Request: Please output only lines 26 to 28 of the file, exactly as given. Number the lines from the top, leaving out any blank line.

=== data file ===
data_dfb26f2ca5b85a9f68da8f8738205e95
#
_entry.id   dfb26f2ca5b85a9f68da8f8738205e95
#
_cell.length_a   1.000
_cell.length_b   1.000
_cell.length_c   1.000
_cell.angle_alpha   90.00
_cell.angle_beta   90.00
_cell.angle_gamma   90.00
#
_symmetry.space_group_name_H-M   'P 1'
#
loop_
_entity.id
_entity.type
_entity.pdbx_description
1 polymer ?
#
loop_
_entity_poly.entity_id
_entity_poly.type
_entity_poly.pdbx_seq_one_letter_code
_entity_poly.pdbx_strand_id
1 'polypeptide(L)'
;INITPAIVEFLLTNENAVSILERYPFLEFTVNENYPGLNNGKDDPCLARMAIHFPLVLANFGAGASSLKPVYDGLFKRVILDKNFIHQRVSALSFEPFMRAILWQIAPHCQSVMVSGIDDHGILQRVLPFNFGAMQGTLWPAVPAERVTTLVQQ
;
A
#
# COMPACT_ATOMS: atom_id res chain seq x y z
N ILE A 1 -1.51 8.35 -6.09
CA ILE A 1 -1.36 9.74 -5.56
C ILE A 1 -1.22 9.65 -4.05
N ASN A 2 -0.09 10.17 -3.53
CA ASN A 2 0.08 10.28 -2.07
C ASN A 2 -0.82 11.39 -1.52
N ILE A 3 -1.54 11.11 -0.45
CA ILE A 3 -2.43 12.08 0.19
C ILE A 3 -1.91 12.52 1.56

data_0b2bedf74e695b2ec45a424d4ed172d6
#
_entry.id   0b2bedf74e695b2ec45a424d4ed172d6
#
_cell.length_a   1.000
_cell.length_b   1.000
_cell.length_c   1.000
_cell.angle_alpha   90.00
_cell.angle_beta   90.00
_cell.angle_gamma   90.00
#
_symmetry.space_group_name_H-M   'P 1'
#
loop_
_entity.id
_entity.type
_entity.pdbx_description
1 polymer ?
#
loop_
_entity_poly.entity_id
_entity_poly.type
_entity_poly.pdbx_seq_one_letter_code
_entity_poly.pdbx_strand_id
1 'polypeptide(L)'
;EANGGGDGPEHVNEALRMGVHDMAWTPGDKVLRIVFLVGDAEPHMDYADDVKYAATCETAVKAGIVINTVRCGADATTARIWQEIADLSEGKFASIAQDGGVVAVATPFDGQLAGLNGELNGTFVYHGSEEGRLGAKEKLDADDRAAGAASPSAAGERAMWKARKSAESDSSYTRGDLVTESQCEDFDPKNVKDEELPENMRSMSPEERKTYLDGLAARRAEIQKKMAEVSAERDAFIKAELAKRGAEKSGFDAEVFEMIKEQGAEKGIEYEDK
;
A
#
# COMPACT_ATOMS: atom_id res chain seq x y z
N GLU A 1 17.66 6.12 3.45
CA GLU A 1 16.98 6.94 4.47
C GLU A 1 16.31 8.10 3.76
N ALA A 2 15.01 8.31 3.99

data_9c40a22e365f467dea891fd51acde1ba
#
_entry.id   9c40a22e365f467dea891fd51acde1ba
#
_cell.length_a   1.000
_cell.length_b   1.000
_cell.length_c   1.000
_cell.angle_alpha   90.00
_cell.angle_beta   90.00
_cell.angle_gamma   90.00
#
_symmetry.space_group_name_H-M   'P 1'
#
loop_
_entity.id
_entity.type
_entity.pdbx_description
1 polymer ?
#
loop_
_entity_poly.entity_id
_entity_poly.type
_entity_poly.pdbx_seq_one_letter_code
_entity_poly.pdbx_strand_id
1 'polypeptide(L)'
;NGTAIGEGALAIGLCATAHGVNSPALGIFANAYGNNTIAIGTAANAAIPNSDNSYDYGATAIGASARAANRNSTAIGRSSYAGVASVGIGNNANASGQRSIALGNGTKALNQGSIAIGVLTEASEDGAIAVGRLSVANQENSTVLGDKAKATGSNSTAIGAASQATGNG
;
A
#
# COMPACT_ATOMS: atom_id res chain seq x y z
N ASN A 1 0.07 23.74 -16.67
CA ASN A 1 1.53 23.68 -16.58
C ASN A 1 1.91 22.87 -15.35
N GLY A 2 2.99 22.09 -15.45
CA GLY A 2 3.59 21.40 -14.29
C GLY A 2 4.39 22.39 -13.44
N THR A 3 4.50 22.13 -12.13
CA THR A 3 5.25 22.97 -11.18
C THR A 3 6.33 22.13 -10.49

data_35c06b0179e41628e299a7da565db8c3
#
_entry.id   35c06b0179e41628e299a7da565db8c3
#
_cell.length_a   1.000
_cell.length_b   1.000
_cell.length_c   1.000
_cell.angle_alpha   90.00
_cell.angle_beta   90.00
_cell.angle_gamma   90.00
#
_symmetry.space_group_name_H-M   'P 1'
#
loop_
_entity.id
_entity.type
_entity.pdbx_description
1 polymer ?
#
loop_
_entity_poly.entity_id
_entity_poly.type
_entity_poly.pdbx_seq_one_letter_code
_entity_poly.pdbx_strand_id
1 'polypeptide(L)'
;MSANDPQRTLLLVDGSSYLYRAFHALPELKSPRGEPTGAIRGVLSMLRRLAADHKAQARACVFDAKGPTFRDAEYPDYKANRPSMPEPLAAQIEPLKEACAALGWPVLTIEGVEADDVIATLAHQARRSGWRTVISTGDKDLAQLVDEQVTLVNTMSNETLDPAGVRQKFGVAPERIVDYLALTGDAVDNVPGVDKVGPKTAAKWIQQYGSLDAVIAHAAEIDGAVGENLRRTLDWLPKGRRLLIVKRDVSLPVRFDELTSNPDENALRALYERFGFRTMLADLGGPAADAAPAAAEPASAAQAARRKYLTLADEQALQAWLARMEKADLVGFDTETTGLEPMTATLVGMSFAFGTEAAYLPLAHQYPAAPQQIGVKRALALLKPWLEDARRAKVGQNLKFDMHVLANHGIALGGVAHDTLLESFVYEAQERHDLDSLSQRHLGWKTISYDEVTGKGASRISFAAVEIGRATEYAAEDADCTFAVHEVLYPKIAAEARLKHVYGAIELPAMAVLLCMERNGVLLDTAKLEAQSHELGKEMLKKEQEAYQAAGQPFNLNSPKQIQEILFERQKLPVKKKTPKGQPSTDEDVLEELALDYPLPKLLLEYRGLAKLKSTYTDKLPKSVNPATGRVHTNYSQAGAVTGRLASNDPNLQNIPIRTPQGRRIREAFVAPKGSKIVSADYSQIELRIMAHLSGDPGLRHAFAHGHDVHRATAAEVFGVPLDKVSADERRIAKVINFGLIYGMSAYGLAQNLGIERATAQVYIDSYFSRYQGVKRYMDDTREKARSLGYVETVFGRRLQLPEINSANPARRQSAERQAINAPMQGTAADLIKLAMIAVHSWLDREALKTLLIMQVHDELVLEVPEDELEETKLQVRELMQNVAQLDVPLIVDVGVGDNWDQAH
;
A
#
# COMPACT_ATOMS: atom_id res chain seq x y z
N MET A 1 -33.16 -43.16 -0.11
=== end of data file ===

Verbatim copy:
;INITPAIVEFLLTNENAVSILERYPFLEFTVNENYPGLNNGKDDPCLARMAIHFPLVLANFGAGASSLKPVYDGLFKRVILDKNFIHQRVSALSFEPFMRAILWQIAPHCQSVMVSGIDDHGILQRVLPFNFGAMQGTLWPAVPAERVTTLVQQ
;
A